- Everyone in the partnership is individually liable for debts of the partnerships. This is known as being 'jointly and severally' liable (i.e. unlimited liability).
- Partners cannot transfer their ownership to someone outside the partnership unless the other partner(s) agree.
- Personal differences between partners may interfere with the business relationship.
- Each partner may need to make their own superannuation arrangements.
Did you know?
- has its own TFN and must lodge an annual partnership tax return showing all income and deductions of the business and how profits and losses are distributed amongst the partners
- doesn't pay income tax on the profit it earns – each partner reports their share of the partnership income in their own tax return
- must have an ABN and be registered for GST if its annual GST turnover is $75,000 or more.
Dissolving a partnership
There are a number of ways a business partnership can be dissolved. These include:
- the partnership term as stated in the formal partnership agreement has expired
- there is a death of one of the partners
- the business has become bankrupt or insolvent.
Read more about Dissolving partnerships and companies.
Find out more:
- Check out our information on Partnerships.
- Read about the advantages and disadvantages of a partnership on the Business Queensland website.
- Find out more about Partnerships and your tax obligations on the Australian Taxation Office (ATO) website.
A company, unlike a sole trader or partnership, is a complex business structure where the business is a separate legal entity to the owners. This means the company has the same rights as if it was a person, and can incur debt, sue and be sued. However, the company’s owners (the shareholders) can limit their personal liability and are generally not liable for company debts.
In Australia, the most common types of company are:
- 'proprietary limited' companies – commonly referred to as ‘private’ companies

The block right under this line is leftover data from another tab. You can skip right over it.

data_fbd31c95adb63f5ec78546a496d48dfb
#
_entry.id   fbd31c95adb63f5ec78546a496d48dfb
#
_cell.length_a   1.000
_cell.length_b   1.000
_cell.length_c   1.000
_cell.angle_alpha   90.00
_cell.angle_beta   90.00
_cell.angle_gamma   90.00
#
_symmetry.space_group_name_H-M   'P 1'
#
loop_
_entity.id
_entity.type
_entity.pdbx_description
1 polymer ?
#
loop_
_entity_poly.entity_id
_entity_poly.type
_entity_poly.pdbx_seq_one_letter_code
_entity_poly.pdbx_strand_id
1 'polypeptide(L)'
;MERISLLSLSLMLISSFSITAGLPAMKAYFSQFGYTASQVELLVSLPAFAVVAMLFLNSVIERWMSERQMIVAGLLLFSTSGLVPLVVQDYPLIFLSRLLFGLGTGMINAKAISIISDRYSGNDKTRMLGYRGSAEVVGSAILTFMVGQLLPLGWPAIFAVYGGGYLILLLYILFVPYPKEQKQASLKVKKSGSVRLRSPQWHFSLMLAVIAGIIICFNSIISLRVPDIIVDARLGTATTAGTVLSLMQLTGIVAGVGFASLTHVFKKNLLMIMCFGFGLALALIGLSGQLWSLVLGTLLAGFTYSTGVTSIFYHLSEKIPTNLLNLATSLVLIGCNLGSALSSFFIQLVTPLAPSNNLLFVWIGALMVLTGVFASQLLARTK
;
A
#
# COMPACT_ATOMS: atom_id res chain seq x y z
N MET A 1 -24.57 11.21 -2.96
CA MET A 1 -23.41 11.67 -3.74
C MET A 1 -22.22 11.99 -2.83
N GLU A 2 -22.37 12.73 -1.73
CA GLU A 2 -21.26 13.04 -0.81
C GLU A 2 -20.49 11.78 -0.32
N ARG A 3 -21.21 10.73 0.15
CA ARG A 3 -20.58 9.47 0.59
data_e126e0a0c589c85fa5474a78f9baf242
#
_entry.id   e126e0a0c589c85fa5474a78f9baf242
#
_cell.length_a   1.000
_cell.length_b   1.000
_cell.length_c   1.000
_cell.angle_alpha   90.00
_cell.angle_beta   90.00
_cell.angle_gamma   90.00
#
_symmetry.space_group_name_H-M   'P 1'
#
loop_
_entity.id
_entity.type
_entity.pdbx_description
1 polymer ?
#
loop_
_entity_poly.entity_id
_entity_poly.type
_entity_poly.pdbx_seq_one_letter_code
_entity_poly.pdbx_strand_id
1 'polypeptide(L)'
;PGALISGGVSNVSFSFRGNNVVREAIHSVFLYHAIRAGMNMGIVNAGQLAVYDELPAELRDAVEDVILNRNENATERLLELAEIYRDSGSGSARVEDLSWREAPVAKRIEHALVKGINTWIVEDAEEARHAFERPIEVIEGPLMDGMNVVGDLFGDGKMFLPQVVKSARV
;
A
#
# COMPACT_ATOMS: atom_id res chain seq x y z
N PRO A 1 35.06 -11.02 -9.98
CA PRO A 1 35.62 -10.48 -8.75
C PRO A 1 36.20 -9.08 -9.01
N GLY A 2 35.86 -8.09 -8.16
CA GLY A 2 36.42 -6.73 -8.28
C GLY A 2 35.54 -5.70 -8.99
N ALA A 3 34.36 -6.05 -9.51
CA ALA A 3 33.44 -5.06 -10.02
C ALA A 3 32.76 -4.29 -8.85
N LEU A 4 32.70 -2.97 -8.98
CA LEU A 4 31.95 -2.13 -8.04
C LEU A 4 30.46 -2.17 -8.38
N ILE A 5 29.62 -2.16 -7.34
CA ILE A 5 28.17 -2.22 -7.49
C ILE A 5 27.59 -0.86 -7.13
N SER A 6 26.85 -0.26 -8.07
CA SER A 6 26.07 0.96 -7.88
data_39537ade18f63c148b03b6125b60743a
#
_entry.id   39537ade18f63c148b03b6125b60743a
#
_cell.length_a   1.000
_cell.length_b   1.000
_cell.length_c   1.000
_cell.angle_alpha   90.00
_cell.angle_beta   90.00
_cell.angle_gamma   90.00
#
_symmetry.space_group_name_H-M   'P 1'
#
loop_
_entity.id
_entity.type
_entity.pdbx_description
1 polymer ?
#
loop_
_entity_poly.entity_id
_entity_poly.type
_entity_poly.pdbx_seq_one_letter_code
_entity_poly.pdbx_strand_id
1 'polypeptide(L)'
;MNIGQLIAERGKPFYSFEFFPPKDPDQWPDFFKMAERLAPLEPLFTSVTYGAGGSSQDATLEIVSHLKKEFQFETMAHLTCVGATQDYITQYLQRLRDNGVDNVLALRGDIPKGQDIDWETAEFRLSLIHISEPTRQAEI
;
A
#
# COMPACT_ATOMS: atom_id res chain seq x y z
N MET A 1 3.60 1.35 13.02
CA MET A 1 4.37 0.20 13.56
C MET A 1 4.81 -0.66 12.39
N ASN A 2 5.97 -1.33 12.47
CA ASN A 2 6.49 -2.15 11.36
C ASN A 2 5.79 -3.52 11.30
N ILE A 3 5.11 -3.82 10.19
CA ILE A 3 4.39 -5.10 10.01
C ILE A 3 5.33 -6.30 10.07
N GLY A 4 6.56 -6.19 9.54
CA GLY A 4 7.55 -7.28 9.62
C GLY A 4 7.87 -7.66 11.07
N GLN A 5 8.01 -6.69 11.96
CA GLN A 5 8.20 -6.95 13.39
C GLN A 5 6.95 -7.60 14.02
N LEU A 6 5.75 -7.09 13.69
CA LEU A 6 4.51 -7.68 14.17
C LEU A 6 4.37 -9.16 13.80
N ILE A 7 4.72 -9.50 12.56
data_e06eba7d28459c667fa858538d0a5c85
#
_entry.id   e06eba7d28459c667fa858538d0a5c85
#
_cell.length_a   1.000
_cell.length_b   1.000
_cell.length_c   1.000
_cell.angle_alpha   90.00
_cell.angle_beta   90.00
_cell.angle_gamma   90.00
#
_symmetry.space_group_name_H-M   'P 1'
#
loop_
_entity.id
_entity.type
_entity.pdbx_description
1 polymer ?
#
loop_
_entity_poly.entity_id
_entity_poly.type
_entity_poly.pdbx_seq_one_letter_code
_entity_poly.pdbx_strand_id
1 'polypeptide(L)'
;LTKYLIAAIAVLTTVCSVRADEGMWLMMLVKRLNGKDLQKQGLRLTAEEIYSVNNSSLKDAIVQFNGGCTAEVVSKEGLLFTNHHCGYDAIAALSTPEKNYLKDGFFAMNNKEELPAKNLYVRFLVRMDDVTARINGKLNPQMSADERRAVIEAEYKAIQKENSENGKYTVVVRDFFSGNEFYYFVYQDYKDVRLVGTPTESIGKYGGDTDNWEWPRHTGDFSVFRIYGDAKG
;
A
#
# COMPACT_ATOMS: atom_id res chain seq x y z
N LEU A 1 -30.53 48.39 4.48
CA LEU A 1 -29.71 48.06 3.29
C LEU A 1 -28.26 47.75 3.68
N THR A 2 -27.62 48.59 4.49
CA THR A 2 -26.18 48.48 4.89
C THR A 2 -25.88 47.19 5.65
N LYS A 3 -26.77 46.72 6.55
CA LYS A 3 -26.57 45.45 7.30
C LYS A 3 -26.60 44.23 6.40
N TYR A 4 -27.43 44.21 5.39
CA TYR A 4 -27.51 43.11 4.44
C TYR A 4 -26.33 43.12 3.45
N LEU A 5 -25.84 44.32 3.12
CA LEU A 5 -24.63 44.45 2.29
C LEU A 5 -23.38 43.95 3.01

- 'public' companies – companies that are available to the general public to own a share in through public share trading.
A private, ‘proprietary limited’ company can be established by as few as one or two people, each being a shareholder, and dividing directorships and management of the company between them. Sometimes these positions are all fulfilled by just one person.
Proprietary limited companies can’t raise funds through offering shares in the company to the public, so they need to raise money either through their shareholder’s direct investment, or by debt financing.
Some advantages and disadvantages of setting up a company include:
- You’re generally not liable for the company's debts, and will only risk the paid up value of the shares you put into the company (i.e. limited liability).
- Legal arrangements can be made in the company's name, rather than the name(s) of its directors and managers – this can have benefits for your personal privacy.
- Company shares are transferrable, as are management roles, so the company can continue even if key people leave the company.
- The tax rate for companies is different from your personal tax rate, and depending on your personal tax rate, may be lower.
- Setting up and running a company can be more complex and costly than other business structures.
- Directors may be held personally liable for the company's debts if they fail to meet their legal obligations.
- Profits that are distributed to shareholders as dividends are taxable – however, a franking credit may be allocated to offset the tax payable.
- Lessors, suppliers and lenders may be reluctant to lend money or enter into contracts or leases with proprietary limited companies unless directors or shareholders provide personal guarantees.
Did you know?
- You need to register a company with ASIC.
- Company officers and directors must comply with certain legal obligations under the Corporations Act 2001.
- A company:
- must apply for its own TFN and use it to lodge its annual company tax return
- must be registered for GST if its annual GST turnover is $75,000 or more
- pays tax at the company tax rate and may be eligible for small business concessional rates